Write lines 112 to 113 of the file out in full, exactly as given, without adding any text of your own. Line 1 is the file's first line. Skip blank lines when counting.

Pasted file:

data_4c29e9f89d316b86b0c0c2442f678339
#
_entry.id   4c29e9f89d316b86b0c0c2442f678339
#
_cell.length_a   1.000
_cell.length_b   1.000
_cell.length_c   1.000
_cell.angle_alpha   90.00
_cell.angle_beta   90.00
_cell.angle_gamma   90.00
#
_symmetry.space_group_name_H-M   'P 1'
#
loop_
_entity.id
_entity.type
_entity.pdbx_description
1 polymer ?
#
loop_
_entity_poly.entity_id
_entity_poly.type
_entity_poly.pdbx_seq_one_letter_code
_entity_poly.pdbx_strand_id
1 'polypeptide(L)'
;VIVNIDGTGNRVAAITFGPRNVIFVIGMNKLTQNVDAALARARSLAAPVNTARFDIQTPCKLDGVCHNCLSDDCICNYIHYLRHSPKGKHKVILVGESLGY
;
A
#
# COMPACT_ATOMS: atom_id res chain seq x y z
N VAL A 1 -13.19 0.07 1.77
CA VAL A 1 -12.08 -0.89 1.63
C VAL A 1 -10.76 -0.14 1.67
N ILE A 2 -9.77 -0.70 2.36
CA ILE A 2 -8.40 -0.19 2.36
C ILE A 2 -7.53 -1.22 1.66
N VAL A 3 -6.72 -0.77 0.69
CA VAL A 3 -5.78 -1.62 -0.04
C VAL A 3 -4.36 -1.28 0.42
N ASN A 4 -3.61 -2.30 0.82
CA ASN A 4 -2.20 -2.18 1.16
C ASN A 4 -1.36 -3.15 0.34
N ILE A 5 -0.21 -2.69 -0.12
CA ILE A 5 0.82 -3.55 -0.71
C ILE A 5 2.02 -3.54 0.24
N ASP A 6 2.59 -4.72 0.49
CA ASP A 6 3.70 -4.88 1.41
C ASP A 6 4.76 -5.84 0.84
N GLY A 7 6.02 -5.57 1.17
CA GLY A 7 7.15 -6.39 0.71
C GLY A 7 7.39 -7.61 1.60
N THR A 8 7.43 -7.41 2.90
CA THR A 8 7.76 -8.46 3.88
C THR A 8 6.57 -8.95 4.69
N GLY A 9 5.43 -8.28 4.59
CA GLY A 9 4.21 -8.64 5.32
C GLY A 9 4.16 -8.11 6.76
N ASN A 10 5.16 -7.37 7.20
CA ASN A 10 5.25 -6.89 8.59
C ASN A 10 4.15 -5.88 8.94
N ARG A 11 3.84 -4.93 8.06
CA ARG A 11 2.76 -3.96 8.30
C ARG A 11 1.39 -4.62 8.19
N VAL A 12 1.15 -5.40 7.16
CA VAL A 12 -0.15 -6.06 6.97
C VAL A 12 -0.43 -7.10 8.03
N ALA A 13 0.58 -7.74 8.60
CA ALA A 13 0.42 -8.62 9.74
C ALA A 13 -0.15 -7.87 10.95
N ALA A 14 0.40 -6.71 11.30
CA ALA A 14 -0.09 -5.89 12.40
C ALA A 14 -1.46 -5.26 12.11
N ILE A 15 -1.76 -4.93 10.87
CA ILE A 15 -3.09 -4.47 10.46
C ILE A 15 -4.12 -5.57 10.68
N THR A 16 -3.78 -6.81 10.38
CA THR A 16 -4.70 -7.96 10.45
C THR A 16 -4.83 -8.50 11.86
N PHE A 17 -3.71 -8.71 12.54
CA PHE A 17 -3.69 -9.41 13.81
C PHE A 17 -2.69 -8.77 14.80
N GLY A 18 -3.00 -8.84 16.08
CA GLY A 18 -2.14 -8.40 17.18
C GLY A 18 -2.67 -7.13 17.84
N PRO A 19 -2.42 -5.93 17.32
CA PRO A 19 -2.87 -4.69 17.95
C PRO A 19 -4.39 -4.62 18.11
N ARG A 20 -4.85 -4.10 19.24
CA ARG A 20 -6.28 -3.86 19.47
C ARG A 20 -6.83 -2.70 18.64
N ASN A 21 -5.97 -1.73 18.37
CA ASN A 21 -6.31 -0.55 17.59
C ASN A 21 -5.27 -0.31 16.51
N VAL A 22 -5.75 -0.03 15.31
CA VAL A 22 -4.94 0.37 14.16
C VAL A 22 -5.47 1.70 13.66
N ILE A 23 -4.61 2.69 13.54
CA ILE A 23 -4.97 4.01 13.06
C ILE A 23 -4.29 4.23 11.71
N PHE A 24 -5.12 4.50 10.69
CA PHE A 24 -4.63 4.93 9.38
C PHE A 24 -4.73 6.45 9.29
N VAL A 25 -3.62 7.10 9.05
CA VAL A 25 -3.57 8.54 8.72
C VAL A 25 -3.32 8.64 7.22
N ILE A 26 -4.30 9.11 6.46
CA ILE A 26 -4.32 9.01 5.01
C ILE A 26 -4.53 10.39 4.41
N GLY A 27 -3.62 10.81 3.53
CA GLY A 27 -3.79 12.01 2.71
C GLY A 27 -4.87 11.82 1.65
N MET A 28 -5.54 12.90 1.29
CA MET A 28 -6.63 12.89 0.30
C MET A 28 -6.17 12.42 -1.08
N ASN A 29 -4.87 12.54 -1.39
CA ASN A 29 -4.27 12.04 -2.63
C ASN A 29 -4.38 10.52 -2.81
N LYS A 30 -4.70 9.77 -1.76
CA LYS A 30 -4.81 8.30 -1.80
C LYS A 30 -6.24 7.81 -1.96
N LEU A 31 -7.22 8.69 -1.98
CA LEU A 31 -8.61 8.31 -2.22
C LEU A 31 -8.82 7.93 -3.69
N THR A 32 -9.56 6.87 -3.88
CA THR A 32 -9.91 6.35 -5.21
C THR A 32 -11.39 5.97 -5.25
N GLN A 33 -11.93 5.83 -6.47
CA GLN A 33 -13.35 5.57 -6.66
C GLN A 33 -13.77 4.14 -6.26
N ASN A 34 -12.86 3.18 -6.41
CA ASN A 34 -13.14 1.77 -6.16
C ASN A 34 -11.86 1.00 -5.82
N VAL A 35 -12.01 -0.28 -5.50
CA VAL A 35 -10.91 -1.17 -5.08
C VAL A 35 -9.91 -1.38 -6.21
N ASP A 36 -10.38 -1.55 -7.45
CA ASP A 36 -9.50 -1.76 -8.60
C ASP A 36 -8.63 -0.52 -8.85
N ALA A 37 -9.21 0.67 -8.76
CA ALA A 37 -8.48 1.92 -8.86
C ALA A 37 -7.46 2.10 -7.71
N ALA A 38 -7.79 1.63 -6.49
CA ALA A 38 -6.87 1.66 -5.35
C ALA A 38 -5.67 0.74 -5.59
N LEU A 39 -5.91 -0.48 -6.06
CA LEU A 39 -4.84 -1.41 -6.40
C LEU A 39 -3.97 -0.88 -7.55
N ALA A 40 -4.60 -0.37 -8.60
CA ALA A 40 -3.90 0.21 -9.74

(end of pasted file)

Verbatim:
N MET A 28 -5.54 12.90 1.29
CA MET A 28 -6.63 12.89 0.30